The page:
Marcus blames himself for Taryn’s plight and spends much of the episode confessing and apologizing for his sins.  This emotional self-flagellation reaches new heights after Taryn slips into a coma.

Detectives Gus and Arnot

Senator Orford, recently arrived in the Jupiter system, meets with Travis and Callie at Syn City.  He thanks them for what they have done so far.  But he is not pleased to see Marcus again.  Travis stands up for Marcus, but Orford insists that Marcus not be involved in this case.  Then Orford introduces the bounty hunters to Detectives Gus and Arnot, whom he criticizes for not having found Taryn for the last two years.  The policemen deny incompetence or lack on industry on their part, but the Travis, Callie, and the Senator remain unconvinced.

Lumpy Goodwin

Marcus, although not on the case, as far as Senator Orford is concerned, decides to follow his own lead.  He contacts Lumpy Goodwin, the man from whom he and Taryn bought drugs, and goes undercover.  Marcus suspects that Lumpy sold Taryn to Father Abode, so he might be able to get to Father Abode via Lumpy.

Meanwhile, on the Tulip, Percy has the unenviable task of draining blood from parts of Taryn’s rapidly changing body.  Fortunately, camera angles and a sheet obscure this job.  During this process Percy asks Taryn where Marcus went.  (He did tell Taryn that he was going to find Lumpy.)  Somehow Taryn is able to blurt out “Lumpy,” just in time for Percy to inform Travis and Callie.  Travis recognizes that name and sets out to find Marcus.

Their timing is excellent, for one of the detectives informs Lumpy that a bounty hunter is on the way.  So Lumpy and his men imperil Marcus just as Travis and Callie burst into the room.  Travis points a gun at Lumpy and demands to know where Father Abode.  Lumpy denies knowing Father Abode, claiming, “I’m not a religious man.”  Travis answers, “Now would be a good time to start.”  And Callie, with her usual Mars Special Forces techniques, convinces Lumpy to contact Abode.

Travis, Callie, and Marcus take Lumpy to the brig aboard the Tulip.  Meanwhile, Taryn is dying.  And Detectives Gus and Arnot become nervous when they learn of Lumpy’s arrest.  They fear Father Abode’s wrath, so they plot to capture Travis and Callie, and to exchange them for Lumpy–then to kill the bounty hunters.

So time is running out.  Fortunately, before Callie had to leave Mars Federation Special Forces she “borrowed” some high-tech devices, including a tracking device the scanner for which Father Abode’s people do not possess.  She implants one into Travis, who tells them to follow him “with guns blazing” in one hour.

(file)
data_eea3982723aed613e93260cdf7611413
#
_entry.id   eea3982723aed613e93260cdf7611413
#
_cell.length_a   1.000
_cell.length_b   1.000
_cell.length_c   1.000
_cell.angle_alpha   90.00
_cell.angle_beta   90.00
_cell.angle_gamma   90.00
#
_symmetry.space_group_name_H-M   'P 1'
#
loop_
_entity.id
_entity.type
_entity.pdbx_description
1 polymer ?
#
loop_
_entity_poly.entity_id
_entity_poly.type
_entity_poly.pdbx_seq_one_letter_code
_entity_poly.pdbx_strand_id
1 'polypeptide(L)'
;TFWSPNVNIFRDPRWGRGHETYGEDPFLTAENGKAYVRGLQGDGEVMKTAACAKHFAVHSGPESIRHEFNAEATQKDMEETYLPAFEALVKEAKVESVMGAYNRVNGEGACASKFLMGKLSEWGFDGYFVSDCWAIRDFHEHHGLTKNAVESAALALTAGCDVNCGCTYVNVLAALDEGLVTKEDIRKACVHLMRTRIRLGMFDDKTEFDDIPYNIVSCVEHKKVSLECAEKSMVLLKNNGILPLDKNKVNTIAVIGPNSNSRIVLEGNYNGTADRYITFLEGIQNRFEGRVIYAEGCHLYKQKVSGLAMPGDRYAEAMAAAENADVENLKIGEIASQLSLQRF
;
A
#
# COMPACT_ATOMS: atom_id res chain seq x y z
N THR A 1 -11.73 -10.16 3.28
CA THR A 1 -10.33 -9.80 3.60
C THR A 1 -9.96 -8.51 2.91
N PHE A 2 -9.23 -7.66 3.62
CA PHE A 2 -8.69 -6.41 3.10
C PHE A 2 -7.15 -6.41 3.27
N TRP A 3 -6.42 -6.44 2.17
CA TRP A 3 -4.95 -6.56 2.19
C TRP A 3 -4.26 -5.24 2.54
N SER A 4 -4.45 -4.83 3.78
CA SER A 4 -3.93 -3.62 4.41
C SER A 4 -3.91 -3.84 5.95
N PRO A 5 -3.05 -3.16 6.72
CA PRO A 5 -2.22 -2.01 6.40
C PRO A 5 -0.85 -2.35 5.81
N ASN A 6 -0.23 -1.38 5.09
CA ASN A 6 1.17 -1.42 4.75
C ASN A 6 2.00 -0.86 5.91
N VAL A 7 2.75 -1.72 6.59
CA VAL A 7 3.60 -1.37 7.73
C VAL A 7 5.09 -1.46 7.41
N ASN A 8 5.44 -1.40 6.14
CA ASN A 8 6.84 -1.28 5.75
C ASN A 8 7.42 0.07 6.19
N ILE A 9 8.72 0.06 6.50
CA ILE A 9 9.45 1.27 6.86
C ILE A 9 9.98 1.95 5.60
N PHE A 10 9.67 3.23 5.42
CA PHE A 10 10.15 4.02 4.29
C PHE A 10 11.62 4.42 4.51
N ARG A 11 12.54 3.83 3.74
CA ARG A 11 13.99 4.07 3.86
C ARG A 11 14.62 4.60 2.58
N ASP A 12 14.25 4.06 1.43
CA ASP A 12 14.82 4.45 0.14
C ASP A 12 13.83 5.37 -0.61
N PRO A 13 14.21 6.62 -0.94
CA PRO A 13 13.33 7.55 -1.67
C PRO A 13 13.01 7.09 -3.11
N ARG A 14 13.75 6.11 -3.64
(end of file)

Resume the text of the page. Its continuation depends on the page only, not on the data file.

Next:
Travis, posing as Mr. Farrell, an associate of Lumpy, goes to meet Father Abode.  Abode’s men scan Travis and do not find the tracking device.  Then they render him unconscious.

“What’s in a name?”

Travis awakens to see a woman standing over him.  She identifies herself as Father Abode.  Enthusiastically she explains that she and her people can clone a person and even modify some genetically to be transgender and/or transspecies.  But “Mr. Farrell” says that all he wants is a clone–in this case of Callie.

Rudolpho and Callie leave to follow Travis, right on schedule.  But Detectives Gus and Arnot detain them.  They claim eventually that Rudolpho and Callie are interfering with a police investigation, at which point Rudolpho observes that finally they came up with a charge.  Gus and Arnot, dirty cops that they are, force Rudolpho and Callie to reveal where Travis is.  So now Travis is in danger.

Abode, aware of who “Mr. Farrell” really is, renders Travis unconscious and begins to modify him genetically.  Travis is horrified to learn of this when he wakes up.

Meanwhile, Rudolpho offers the promise of a bribe to Gus and Arnot, who let the bounty hunters go.  So the cavalry is off to the rescue.  The cavalry finds Father Abode, Travis, and the Callie clone, who is more solicitous than the actual Callie.  But the Callie clone does attack Abode, who threatens to harm Travis further.

The Callie Clone, Dead

The Callie clone dies, for she is a quickie clone incapable of surviving even the slightest injury.